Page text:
Now OT is a care leaver, he has experienced significant childhood trauma, he has behavioural difficulties and mild learning issues, he is diagnosed with a mental illness - despite all of this he can handle himself, he is fairly together and would not be considered vulnerable in a custodial setting. There are other young people in his situation who are far worse off than him, just read Alex Cavendish's Prison UK post The Lost Boys Of Our Prison System if you need to be convinced of that fact. One of them was a cell-mate of his for just over a week, which is the story that I mentioned earlier. In his induction phone call home OT had mentioned that he was sharing with someone he didn't really get on with, "You should see who they've put me in with!" he had said. During the visit I asked him about this, he replied that the other lad had been moved. I joked (half joked, I am realistic) that I hoped he hadn't been moved after OT had lost his rag and thumped him. No, I was told, that wasn't ever likely "He was just a scared, freaked out little kid B, he was self-harming and everything, he was annoying as hell but I felt sorry for him." So why had he been moved? Apparently OT had woken up one night, or possibly during the day as there isn't much else to do, and found his young, vulnerable cell-mate attempting to hang himself. OT had stopped him and summoned help, possibly saved his life although he made light of it. I have no idea what this boy's crime was but it sounds to me like prison probably wasn't the best place for him to be punished in. Not only that but the matter-of-fact way in which OT described the incident was chilling, it isn't the first attempted suicide he has seen, it isn't even the second or third, and he hasn't only seen unsuccessful attempts either. Are we basically herding young, badly adjusted, traumatised young men together in one place to serve a sentence, then releasing them into the community expecting them to have learned their lesson? Even the "they got what they deserved" brigade must see how flawed that strategy is. With no opportunity for self-improvement or rehabilitation and another year's worth of violent, traumatic memories OF COURSE most of them offend again!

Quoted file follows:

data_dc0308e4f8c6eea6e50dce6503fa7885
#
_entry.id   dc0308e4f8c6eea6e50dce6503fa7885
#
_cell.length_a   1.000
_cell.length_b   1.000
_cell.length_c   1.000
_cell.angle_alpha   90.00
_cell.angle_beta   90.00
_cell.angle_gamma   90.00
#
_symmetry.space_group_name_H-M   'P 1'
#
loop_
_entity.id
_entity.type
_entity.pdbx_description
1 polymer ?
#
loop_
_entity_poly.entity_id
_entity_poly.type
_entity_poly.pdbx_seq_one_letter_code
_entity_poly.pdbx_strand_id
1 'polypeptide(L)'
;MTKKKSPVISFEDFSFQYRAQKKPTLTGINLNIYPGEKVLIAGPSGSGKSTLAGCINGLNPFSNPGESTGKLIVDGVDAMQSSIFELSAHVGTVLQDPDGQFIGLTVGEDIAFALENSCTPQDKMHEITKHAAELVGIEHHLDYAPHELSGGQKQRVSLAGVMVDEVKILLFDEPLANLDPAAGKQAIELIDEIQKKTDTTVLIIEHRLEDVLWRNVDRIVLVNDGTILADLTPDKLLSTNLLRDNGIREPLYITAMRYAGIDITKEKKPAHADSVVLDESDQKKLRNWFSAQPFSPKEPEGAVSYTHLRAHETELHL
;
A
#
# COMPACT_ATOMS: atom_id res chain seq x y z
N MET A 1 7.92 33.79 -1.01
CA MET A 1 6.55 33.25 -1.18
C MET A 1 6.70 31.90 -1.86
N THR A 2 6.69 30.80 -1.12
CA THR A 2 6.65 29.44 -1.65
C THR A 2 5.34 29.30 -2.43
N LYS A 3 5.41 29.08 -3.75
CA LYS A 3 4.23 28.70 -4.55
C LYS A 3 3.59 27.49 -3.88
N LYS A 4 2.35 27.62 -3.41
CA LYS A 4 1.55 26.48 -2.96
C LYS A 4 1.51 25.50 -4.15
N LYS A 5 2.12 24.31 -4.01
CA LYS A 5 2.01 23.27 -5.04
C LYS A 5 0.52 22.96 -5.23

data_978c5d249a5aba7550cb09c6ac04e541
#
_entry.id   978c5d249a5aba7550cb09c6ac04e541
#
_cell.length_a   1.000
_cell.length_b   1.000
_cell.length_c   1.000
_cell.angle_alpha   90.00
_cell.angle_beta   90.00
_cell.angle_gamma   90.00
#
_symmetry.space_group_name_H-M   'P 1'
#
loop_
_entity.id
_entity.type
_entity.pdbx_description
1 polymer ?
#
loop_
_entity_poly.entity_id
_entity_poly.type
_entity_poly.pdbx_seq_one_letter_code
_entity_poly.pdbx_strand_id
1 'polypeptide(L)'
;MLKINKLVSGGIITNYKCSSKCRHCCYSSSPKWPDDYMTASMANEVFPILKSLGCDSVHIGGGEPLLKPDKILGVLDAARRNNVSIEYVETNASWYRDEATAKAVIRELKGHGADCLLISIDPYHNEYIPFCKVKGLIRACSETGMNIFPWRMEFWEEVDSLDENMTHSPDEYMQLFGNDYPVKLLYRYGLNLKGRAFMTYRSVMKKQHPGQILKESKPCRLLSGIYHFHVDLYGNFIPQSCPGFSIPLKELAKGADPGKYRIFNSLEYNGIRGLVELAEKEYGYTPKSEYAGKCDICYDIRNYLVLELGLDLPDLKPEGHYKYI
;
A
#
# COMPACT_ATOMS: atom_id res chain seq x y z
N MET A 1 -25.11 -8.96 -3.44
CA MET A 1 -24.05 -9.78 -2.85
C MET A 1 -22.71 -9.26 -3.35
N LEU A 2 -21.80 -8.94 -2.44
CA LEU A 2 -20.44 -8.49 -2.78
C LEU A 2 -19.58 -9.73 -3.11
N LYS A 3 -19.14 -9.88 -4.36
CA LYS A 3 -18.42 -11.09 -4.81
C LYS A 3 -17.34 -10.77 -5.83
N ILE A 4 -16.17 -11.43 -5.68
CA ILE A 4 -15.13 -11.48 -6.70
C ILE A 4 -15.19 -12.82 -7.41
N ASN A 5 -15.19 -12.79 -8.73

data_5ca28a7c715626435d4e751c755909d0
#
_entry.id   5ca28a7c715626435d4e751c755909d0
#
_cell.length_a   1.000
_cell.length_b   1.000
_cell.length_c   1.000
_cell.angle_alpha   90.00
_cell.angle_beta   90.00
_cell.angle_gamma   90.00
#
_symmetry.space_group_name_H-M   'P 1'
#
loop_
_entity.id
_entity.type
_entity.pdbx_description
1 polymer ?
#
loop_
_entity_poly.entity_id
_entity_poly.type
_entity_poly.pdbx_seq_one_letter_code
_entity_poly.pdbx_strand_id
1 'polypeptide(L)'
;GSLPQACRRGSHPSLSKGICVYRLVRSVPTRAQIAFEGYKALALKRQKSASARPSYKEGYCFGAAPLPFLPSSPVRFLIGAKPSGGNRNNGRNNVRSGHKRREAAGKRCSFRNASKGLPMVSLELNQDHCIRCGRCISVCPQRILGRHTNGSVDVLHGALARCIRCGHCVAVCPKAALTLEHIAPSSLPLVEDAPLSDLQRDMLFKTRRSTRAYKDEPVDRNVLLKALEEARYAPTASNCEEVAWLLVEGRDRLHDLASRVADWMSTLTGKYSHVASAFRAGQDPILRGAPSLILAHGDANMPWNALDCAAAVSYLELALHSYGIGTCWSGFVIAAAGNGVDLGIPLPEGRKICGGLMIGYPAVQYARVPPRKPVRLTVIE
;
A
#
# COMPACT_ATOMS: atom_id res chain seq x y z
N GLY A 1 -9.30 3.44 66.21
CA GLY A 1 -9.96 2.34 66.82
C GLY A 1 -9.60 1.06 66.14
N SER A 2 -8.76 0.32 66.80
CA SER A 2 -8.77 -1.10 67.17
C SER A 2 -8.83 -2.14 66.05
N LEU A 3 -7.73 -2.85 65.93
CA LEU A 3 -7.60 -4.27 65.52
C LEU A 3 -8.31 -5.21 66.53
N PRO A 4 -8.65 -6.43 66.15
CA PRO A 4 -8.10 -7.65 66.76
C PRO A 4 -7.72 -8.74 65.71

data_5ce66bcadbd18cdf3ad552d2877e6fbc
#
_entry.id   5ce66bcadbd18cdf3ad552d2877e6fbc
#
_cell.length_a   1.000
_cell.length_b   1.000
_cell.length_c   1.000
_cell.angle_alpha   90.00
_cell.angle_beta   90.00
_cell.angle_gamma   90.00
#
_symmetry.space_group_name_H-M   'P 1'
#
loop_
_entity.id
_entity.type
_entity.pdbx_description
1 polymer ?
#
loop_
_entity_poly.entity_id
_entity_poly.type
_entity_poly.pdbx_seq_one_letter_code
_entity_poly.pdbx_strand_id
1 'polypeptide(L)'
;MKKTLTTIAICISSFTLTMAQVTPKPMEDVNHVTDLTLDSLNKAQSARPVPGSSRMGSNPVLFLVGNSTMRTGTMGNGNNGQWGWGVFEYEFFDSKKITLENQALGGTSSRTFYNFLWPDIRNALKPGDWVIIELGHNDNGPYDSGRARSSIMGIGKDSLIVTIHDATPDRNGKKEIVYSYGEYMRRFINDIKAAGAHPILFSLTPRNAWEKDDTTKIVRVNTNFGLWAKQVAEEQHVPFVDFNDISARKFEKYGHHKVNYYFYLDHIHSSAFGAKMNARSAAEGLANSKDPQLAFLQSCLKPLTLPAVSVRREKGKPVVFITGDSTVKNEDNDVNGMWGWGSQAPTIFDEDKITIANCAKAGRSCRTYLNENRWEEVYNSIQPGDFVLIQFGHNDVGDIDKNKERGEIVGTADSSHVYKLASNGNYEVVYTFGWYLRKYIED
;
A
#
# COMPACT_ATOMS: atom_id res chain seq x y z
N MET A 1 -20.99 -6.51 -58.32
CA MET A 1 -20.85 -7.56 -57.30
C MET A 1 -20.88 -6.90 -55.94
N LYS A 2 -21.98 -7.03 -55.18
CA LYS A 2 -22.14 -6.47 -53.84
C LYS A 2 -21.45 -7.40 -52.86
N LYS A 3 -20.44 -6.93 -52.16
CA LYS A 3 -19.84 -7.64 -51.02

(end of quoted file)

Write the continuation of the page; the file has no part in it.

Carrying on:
So hands up who has heard plenty of debate about crime, law and order and prisons so far in the run up to the election.....It is an issue that has scarcely been mentioned. Is the problem that the parties and their leaders don't get it? Or like the presidential candidate in one of my favourite films is it just that they can't sell it? I am sure Aaron Sorkin is right, that is how you win elections, but it is no way to run a country.